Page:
T-Mobile is facing a lawsuit from New York City for violating the city’s Consumer Protection Law.
The lawsuit alleges that T-Mobile has engaged in several deceptive practices through its Metro by T-Mobile prepaid brand. New York City says that it’s identified more than 2,200 violations that span across 56 Metro stores from both authorized dealers and T-Mobile’s MetroPCS NY subsidiary.
NYC has accused T-Mobile and Metro of selling used phones as new, overcharging or adding undisclosed or illegal activation fees, and including unwanted services like extra lines and mobile hotspot capabilities. The city also accuses T-Mo and Metro of having a “deceptive” return policy that states online that phones have a “30 day guarantee” but then in the fine print says that phones bought in-store must be returned within seven days. The lawsuit also points out that Metro doesn’t even sell phones online, so all purchases are made in-store.
“At the same time T-Mobile touts its Metro products and service and its great customer service ratings, its Metro by T-Mobile stores are scamming New Yorkers into buying used phones, tacking on additional costs, enrolling them in financing that’s destroying their credit, and then trapping them with their deceptive return policy and incomplete receipts,” said New York City’s DCWP Commissioner Lorelei Salas. “T-Mobile’s rampant and repeated deception is made more troubling by the fact that these tactics particularly harm consumers who are simply seeking to find an affordable wireless plan.”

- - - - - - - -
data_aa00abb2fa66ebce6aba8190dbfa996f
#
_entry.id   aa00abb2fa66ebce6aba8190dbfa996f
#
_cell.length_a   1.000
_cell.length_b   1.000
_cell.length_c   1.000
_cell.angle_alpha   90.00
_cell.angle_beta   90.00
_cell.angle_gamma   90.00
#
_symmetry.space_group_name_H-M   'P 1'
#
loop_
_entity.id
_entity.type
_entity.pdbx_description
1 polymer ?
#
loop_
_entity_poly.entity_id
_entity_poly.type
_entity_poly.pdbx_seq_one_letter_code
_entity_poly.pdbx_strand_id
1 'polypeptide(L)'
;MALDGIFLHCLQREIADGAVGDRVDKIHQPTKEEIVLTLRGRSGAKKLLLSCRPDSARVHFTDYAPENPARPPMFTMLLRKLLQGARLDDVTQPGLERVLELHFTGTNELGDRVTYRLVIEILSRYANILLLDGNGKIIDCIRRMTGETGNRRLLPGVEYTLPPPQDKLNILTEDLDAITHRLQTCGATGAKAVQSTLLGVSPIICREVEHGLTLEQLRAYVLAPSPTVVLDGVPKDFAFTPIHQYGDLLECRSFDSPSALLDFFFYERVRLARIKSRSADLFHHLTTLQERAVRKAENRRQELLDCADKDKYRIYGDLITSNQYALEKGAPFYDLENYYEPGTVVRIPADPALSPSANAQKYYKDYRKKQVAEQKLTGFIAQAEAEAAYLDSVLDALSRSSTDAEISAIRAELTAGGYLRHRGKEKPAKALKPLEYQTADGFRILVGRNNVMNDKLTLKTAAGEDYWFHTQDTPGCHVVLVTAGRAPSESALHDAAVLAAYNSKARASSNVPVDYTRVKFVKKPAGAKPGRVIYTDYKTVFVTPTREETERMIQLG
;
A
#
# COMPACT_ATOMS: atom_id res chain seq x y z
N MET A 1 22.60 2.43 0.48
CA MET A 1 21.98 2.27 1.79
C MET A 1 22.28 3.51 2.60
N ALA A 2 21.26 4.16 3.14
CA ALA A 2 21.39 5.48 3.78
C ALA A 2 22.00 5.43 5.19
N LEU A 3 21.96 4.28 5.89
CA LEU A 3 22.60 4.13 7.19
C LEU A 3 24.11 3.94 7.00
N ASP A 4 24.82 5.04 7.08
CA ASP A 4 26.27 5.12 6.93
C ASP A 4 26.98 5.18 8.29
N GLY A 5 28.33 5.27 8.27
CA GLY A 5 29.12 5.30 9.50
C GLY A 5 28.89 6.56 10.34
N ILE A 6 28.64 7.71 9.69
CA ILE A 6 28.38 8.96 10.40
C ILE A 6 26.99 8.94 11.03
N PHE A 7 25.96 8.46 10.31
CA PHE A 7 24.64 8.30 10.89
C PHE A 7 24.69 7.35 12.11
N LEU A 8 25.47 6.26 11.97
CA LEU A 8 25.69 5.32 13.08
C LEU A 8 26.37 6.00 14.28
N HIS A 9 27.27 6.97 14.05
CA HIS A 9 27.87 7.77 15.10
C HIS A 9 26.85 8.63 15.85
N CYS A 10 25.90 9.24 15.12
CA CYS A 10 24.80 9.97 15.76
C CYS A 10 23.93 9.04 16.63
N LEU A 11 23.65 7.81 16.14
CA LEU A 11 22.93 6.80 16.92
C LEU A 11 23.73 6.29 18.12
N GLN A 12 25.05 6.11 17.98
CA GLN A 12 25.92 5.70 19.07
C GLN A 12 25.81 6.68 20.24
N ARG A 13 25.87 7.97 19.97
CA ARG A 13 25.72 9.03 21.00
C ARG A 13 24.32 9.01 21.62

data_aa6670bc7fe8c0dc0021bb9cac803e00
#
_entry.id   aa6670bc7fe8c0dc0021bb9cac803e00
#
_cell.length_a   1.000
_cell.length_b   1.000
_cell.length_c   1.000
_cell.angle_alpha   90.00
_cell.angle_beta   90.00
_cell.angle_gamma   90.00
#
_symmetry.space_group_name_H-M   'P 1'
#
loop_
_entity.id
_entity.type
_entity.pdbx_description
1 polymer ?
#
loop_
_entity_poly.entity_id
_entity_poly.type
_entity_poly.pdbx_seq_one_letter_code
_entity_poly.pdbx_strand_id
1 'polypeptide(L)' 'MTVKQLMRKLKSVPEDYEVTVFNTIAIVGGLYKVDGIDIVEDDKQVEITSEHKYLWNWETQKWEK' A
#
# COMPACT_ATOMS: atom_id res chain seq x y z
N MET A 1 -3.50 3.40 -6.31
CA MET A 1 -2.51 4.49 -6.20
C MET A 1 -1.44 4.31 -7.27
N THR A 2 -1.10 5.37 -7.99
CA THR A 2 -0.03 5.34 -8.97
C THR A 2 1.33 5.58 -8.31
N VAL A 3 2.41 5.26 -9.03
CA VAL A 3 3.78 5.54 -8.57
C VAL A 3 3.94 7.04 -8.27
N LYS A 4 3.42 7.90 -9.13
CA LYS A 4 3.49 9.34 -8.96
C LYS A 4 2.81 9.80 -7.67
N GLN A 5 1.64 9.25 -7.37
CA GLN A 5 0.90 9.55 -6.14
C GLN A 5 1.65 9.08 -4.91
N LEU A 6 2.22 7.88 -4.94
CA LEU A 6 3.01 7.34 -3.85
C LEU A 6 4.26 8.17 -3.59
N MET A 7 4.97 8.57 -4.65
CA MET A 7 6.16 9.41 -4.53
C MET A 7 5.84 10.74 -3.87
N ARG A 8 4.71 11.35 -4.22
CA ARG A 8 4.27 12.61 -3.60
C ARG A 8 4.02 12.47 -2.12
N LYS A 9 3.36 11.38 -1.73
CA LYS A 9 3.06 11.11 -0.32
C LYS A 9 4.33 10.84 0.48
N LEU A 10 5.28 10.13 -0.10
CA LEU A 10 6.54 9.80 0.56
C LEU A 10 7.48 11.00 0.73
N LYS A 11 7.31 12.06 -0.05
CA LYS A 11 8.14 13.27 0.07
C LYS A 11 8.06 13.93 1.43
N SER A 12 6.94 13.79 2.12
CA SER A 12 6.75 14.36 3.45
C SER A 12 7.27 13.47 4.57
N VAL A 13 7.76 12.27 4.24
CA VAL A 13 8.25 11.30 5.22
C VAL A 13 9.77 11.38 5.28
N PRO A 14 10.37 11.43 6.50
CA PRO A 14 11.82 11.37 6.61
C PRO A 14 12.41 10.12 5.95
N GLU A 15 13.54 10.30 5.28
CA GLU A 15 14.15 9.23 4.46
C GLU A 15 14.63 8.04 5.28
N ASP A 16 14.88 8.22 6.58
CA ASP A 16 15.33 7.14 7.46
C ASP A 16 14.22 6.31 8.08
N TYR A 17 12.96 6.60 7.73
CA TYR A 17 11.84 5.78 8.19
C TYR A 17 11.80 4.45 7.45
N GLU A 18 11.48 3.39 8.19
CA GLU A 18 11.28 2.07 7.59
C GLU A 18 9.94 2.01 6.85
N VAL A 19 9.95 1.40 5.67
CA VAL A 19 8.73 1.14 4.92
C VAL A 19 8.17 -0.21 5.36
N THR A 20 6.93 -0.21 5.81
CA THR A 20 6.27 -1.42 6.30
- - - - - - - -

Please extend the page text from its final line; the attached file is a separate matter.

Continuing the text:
T-Mobile says that it’s taking the lawsuit “very seriously” and is currently investigating the claims. “What we are seeing alleged here is completely at odds with the integrity of our team and the commitment they have to taking care of our customers every day,” the carrier told CNET.
This is the second lawsuit that T-Mo is currently facing from the state of New York. NY state attorney general Letitia James is one of the 17 state AGs who are suing to block the proposed merger of T-Mobile and Sprint. That trial is slated to begin in December.
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